Comet NEOWISE putting on a rare celestial show

A new comet is streaking across the sky this month, and is visible here across the tri-state - if the weather is right!

News 12 Staff

Jul 13, 2020, 2:31 PM

Updated 1,431 days ago


Comet NEOWISE putting on a rare celestial show
To say comets are a rare sight in one's lifetime would almost be an understatement. While the orbits of these space travelers can range from several years to several million years, many just don't come close enough for us to see. Which is why eyes should be skyward in the coming days and weeks.
The comet NEOWISE, a newly discovered one, is currently streaking past Earth, and has already yielded some breathtaking images this past week. The newcomer was spotted back in March during a NASA mission by the telescope with the same name. The intent of the mission was to find as many near-Earth asteroids as possible, in order to rule out any that could potentially be dangerous to the planet. Comets are different from asteroids in that they have an atmosphere surrounding their central nucleus. 
So what are comets and why do they create such stunning shows in the sky? First, they are small, icy bodies that often contain matter from the origin of our solar system. They release gases as they approach the sun, creating a visible debris tail called a coma. This is what makes them so noticeable in the sky, with a dust-like haze behind the head of the comet. Their sizes range from a few hundred feet to dozens of miles wide. NEOWISE is approximately 3 miles across, putting it on the larger end of the spectrum.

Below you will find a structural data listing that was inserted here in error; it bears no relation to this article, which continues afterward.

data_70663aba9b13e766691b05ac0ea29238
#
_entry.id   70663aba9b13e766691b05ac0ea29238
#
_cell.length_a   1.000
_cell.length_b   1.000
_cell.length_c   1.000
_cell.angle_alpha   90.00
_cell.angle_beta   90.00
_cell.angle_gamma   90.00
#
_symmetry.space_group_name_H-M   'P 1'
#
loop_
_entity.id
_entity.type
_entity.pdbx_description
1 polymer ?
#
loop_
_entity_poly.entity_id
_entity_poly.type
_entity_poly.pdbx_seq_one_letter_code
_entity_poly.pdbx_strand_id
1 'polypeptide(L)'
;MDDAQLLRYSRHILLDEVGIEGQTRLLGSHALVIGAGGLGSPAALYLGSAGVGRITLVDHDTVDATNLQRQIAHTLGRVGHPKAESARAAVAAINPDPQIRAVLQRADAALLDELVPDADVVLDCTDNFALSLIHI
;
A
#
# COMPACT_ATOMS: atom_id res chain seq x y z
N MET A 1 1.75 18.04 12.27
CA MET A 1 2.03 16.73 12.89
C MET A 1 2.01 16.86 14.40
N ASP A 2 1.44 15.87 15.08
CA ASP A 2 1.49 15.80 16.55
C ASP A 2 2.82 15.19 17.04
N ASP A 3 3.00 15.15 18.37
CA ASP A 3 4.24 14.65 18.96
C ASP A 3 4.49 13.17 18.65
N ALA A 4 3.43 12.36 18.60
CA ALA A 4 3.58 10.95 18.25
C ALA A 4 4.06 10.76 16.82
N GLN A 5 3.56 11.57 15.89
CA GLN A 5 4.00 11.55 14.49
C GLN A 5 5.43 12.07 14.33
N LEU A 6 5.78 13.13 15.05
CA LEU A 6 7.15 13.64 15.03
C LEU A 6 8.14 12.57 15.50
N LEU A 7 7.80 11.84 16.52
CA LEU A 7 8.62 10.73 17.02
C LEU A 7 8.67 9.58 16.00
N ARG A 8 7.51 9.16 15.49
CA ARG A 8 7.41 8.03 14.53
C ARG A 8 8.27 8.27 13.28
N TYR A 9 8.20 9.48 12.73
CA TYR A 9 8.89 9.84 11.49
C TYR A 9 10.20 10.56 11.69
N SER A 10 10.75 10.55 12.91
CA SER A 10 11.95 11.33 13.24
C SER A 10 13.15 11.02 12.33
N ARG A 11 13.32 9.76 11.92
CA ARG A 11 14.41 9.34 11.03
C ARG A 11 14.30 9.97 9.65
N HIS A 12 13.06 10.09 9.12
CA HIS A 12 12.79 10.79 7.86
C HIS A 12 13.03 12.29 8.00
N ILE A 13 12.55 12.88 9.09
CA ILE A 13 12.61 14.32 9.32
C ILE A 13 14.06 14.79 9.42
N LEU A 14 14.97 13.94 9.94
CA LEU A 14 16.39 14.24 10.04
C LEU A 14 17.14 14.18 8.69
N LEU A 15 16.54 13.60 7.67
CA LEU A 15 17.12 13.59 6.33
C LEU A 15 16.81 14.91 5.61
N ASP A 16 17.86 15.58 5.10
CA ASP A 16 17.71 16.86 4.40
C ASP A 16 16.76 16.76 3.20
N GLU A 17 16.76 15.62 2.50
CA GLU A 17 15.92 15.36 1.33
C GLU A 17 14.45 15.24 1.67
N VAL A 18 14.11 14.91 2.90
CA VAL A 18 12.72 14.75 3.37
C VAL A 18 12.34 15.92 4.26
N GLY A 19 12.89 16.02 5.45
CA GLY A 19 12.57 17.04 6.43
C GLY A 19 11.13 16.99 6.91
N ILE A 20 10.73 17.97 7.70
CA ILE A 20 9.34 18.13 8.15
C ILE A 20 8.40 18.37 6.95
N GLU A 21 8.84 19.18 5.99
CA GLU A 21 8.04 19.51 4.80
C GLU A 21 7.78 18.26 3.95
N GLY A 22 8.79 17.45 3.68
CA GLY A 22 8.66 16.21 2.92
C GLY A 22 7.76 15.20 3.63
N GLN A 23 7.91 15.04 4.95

Recently, the comet has only been visible across the tri-state area during the early morning hours near dawn, but starting Tuesday, July 14, it will be visible for the next week during dusk in the Northwest sky. It will gradually get higher in the sky over the next week as well!
Unlike some notable comets like Hale-Bopp and Halleys, viewing with the naked eye alone can be challenging. Those with telescopes, binoculars and cameras that take long exposure photos will have the best chance of capturing the beautiful event.
It will be visible across other parts of the Northern Hemisphere until mid-August, when it will then begin the long journey back toward the outer solar system. The next time Earth-dwellers will be able to see it? 6,800 years from now, making NEOWISE a truly once-in-a-lifetime experience!

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